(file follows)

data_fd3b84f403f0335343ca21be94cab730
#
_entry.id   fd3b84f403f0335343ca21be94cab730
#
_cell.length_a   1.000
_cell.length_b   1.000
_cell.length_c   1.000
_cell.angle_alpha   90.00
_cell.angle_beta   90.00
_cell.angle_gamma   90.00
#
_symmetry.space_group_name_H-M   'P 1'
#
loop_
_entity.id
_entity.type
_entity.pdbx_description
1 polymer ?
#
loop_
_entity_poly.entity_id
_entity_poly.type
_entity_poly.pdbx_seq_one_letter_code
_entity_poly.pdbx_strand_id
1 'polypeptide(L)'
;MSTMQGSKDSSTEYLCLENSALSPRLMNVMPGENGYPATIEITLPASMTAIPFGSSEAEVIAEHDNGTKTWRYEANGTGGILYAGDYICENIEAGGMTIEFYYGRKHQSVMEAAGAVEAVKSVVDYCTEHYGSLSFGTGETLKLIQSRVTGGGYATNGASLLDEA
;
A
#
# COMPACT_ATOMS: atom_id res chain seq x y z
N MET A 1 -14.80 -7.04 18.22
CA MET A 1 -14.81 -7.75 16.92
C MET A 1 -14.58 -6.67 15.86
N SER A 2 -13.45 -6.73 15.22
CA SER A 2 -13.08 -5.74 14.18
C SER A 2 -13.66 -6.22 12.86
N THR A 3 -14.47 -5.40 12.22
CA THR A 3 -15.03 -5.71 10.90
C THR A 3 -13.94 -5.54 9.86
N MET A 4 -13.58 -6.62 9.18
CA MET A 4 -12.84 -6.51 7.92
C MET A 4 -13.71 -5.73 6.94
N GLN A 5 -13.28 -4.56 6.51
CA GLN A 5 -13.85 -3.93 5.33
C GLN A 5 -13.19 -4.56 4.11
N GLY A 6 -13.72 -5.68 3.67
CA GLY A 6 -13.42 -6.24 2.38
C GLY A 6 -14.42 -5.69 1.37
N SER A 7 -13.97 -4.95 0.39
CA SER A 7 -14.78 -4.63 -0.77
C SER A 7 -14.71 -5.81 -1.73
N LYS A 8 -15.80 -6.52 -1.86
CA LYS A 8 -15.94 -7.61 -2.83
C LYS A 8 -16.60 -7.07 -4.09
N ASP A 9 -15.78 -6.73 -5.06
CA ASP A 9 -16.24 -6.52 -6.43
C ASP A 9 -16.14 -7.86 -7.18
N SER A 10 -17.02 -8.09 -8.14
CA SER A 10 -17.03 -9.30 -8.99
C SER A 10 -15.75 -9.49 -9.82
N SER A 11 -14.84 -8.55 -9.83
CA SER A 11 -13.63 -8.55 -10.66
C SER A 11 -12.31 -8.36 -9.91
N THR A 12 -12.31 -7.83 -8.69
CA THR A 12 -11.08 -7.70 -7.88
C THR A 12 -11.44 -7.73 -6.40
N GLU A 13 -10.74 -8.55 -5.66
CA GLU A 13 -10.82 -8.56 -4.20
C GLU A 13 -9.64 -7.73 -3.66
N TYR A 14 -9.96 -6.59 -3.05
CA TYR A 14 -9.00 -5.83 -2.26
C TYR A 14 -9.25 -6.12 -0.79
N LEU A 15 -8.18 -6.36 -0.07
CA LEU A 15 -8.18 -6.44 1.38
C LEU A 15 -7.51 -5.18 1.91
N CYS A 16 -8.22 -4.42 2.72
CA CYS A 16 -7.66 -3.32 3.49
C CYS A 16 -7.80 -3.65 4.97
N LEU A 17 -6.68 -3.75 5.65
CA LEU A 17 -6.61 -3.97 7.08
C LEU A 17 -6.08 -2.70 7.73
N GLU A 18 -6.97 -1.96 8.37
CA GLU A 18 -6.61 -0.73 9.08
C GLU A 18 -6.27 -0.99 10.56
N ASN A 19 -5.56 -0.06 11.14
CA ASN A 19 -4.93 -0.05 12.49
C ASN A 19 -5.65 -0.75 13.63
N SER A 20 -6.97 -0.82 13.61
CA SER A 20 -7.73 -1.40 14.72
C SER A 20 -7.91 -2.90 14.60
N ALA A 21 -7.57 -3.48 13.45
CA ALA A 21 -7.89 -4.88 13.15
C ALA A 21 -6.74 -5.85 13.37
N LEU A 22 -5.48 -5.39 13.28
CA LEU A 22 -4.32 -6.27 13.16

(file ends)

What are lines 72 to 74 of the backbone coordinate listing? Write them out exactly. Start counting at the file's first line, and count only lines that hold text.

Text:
C TYR A 14 -9.25 -6.12 -0.79
N LEU A 15 -8.18 -6.36 -0.07
CA LEU A 15 -8.18 -6.44 1.38